Going from a state of unknowing to knowing can change a person’s life. The knowledge can add color and understanding to a previous void.
While I was attending my second NASK, I asked several people how they found out about Esperanto. To a person, it was “by accident.” That made me feel connected since I found out about it over the radio while driving in my car.
Ludwig Zamenhof made the world aware of Esperanto (then it was his Internacia Lingvo) on July 26, 1887 (technically, it was a different date on the Russian calendar) when the book was published. There were no parades, no medals bestowed by royalty, no promises of fortune for this modest publication of years of hard and dedicated effort.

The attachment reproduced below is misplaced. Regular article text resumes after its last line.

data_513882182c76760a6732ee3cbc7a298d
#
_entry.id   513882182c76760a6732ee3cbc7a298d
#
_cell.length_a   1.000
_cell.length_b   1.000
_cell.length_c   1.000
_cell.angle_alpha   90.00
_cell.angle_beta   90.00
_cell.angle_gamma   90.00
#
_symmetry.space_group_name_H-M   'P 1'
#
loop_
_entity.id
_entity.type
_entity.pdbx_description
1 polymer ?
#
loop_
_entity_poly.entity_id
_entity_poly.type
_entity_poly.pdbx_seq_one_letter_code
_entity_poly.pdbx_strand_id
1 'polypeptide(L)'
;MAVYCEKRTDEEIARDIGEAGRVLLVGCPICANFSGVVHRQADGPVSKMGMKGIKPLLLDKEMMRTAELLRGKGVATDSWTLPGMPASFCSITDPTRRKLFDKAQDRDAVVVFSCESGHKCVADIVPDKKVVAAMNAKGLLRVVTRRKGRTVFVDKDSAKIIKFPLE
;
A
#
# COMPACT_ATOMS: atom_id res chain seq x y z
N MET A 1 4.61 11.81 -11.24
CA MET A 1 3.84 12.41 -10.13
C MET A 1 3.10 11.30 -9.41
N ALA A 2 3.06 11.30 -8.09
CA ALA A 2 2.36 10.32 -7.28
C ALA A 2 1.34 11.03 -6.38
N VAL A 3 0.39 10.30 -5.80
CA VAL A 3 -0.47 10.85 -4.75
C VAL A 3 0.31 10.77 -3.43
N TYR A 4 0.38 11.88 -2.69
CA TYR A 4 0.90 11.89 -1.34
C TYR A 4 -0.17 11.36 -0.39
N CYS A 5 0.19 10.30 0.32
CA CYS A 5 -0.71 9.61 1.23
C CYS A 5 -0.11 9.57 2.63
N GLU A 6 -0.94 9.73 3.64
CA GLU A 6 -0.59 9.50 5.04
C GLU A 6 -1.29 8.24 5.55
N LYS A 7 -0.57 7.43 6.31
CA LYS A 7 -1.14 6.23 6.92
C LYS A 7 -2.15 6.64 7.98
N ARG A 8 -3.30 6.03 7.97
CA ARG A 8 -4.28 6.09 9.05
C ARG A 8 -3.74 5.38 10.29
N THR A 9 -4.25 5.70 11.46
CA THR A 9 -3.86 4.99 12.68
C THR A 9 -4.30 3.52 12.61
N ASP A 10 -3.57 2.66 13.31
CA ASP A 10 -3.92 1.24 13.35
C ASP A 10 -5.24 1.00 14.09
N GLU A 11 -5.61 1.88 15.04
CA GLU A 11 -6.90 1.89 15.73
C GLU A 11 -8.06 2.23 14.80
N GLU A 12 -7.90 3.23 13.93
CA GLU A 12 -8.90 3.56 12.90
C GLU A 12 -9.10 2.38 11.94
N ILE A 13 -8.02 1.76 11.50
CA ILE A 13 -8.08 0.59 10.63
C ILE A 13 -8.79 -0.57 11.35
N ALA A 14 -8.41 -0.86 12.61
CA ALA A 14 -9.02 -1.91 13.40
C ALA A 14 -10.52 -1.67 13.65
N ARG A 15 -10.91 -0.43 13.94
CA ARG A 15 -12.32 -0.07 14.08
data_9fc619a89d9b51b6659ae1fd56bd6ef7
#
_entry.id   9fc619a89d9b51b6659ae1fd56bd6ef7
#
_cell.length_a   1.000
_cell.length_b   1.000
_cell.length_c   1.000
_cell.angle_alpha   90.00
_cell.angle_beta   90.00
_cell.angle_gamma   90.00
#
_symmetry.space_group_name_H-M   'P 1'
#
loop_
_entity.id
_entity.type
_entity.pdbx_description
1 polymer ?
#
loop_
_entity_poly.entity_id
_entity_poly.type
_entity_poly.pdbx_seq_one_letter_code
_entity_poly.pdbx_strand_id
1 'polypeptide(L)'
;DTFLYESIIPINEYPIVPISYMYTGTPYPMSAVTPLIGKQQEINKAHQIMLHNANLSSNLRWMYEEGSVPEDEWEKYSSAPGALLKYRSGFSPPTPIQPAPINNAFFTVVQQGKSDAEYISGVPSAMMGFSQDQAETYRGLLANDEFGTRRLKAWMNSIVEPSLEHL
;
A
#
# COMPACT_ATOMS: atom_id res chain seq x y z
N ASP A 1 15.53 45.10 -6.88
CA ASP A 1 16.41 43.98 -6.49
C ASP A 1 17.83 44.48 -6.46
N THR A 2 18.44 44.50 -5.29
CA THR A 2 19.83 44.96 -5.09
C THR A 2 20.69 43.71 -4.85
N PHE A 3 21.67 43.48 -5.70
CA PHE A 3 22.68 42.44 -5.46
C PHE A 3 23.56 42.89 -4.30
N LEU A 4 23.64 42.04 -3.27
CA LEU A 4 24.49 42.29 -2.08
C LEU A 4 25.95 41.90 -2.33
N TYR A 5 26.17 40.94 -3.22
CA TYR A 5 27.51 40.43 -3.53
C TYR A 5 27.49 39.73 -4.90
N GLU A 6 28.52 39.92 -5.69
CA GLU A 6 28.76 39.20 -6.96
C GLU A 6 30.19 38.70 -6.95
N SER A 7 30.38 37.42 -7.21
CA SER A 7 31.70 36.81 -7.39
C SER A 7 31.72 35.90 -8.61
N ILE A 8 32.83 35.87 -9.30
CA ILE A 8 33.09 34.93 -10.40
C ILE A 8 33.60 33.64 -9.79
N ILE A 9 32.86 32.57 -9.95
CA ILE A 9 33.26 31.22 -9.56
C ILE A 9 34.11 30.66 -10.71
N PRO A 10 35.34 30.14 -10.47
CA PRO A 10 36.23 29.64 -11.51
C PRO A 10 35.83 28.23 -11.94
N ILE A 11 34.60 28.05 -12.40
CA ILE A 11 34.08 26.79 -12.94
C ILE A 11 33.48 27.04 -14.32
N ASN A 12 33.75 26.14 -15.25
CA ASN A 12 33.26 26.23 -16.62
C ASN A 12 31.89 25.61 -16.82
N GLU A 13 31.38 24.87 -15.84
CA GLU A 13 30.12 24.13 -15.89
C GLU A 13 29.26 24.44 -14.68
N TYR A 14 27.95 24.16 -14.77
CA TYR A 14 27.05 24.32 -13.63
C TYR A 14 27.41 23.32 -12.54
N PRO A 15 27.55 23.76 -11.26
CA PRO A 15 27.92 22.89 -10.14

We who now know Esperanto know of its brilliance and beauty, but many do not. That awareness initiated on July 26, 1887 can be honored by the Annual Esperanto Awareness Day henceforth on every July 26. On that day we can make a commitment to tell someone about Esperanto. Our intention will become their “by accident.” Take a moment to ask, “Do you know about the Esperanto language?” If encouraged to continue, give them some basic concepts of the language. End the conversation by giving them a brochure, available from Esperanto-USA, for them to read later and maybe to pursue further.